I've always been intrigued by how many folktales and classic stories there are across many different cultures, and "Glass Slipper, Gold Sandal," presents a unique display of all of them in one story. I know that many teachers incorporate different versions of the Cinderella story throughout their instruction. This book would be a welcome addition, and could be used to introduce a unit, or literature study on similar stories set in different countries. I think the presentation of all the different versions in one story really helps the reader notice the subtle differences, such as what the Cinderella wore, how she got to the ball, etc. These subtle differences can open up deep discussions on different cultures, what they value, and how we can learn from them.

Posted : Nov 15, 2016 05:57

Liza Raino-Ogden

I absolutely loved Mrs. Chicken and the Hungry Crocodile. It was very reminiscent of other trickster tales, like "Doctor De Soto," which was one of my favorites growing up. While I do agree that it is a bit of a "pourquoi story," as my mother used to say, I think the reason why this book is so successful is not that it explains why chickens sit in puddles, but rather that it shows how everything is connected. Perhaps I am more attune to this now as we are facing these next four years, but what was really interesting to me what how the story showed that the chicken was able to show the crocodile how they were similar--they were both soon-to-be mothers--and convince her that they were not only connected, but sisters (despite how far apart they are on the food chain). This is an important message, especially these days as we are trying to find ways to connect despite how far apart we are on the political spectrum. I also enjoyed the simplistic drawings, as they added innocence to the story in spite of the danger Mrs. Chicken was in.

Posted : Nov 15, 2016 05:25

Santi Dewa Ayu

Susan Dove Lempke’s May/June 2005 Horn Book article, “Purposeful Poetry”, emphasized the growing demand for poems that fit within or match a specific curriculum. Although these types of purposeful poems can make for effective learning tools to bolster the subject material, I agree that they can detract from learning about and genuinely appreciating poetry itself. There has been a growing desire in education to quantify learning; this enhanced dependance on data to validate and process is evident in the need to have art serve a specific purpose other than being art. It was almost painful to read this article as I can relate to feeling pressure to have my art be something beyond what I feel it to be. I also agree that we should give youth more credit and not assume that they only care to read humorous poems; this was another reminder that marketing can deeply drive content.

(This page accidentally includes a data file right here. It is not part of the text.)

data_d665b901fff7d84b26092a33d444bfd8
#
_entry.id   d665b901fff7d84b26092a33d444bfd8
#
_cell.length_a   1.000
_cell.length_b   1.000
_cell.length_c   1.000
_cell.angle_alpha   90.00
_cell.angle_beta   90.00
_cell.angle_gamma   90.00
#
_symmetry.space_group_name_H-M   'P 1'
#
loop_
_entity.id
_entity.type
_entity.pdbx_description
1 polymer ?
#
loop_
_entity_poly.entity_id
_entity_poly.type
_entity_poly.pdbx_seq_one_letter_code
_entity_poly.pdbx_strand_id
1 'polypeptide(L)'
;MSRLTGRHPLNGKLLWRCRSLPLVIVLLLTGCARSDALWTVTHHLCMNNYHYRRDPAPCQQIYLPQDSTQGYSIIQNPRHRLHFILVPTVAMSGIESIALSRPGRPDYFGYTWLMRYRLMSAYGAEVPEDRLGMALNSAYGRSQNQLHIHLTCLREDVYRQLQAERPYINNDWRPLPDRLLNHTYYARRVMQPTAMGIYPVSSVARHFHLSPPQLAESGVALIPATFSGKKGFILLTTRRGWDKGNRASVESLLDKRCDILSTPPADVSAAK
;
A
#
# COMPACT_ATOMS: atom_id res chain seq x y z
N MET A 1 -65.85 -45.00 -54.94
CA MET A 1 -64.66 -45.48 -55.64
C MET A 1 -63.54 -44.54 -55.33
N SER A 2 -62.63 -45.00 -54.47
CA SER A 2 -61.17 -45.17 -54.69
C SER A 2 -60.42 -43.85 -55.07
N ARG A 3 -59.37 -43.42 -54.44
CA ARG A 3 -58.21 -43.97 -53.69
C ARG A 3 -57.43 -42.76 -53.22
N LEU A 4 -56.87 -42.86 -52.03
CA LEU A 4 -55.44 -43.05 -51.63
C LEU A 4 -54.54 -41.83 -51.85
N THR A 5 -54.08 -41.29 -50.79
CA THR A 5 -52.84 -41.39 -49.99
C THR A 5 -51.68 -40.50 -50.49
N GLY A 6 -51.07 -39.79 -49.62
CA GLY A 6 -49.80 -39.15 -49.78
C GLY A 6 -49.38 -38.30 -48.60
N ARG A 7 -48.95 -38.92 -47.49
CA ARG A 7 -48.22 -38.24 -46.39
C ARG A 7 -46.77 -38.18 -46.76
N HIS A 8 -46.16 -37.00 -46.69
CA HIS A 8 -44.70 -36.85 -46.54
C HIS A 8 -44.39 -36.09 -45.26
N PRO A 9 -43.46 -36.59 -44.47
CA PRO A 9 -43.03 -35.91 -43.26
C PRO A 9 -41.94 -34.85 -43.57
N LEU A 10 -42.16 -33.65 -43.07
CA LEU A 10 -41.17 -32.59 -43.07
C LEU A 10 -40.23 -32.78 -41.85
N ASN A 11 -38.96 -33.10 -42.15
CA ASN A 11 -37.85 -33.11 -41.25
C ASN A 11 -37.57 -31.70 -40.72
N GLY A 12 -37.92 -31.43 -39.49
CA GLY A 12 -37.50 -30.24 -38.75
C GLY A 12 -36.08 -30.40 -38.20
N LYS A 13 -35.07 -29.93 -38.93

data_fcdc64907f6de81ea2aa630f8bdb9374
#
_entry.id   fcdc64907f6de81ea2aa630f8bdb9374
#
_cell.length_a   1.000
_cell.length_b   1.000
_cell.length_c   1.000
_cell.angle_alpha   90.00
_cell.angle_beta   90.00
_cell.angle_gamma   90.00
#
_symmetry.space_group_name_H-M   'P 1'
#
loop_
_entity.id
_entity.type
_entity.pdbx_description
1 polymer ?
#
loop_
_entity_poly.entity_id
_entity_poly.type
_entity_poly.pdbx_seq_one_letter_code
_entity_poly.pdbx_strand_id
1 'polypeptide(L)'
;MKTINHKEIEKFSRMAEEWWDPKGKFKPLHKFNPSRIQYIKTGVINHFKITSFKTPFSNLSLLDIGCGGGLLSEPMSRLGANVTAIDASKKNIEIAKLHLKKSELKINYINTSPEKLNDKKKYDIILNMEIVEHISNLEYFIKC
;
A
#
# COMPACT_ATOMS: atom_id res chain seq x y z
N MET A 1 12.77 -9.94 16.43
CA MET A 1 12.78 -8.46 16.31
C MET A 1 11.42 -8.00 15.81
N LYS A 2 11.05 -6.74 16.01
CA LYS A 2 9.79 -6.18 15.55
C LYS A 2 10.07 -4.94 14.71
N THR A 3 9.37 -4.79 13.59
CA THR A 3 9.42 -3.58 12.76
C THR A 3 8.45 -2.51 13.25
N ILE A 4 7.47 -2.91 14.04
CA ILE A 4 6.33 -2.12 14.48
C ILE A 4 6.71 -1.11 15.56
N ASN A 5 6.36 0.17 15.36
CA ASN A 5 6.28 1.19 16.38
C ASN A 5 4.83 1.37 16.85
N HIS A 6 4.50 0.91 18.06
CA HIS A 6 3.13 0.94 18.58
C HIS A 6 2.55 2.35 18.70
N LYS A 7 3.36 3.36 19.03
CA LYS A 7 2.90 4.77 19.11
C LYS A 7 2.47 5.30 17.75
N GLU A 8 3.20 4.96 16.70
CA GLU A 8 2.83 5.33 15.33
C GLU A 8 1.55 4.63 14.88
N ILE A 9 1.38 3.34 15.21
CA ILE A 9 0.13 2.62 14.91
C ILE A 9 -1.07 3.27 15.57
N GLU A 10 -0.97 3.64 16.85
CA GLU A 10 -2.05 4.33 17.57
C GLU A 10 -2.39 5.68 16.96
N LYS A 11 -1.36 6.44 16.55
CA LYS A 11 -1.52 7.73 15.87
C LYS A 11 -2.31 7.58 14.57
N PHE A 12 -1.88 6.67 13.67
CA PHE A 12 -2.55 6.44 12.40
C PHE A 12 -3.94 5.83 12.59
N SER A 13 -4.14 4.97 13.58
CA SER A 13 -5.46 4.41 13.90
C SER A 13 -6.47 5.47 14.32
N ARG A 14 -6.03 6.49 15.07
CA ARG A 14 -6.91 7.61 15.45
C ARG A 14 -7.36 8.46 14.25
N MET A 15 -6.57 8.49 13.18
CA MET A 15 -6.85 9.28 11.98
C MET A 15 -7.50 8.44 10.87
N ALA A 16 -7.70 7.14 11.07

Posted : Nov 15, 2016 04:36

Siyuan Lu

I really enjoy reading the funny story ‘Mrs. Chicken and the Hungry Crocodile’. I read this story for my 3-year-old son. He kept asking me to repeat the story again and again. After reading this story several times, I have a better understanding about Lolly’s comment that folklore needs to be read aloud in order to really appreciate them. When I read the story aloud with some tones or accents changes, my son enjoyed the story much more than he did when I read the story with low and plain voices. I also like the illustrations of this book. For example, after reading the book for the first time, I felt that the hungry crocodile really looked stupid even without knowing the story. At first I did not get how the illustrator created the stupid image for the crocodile. Later I noticed that the author created this effect by making lots of changes for the eyes of the crocodile on different pages.

Posted : Nov 15, 2016 03:02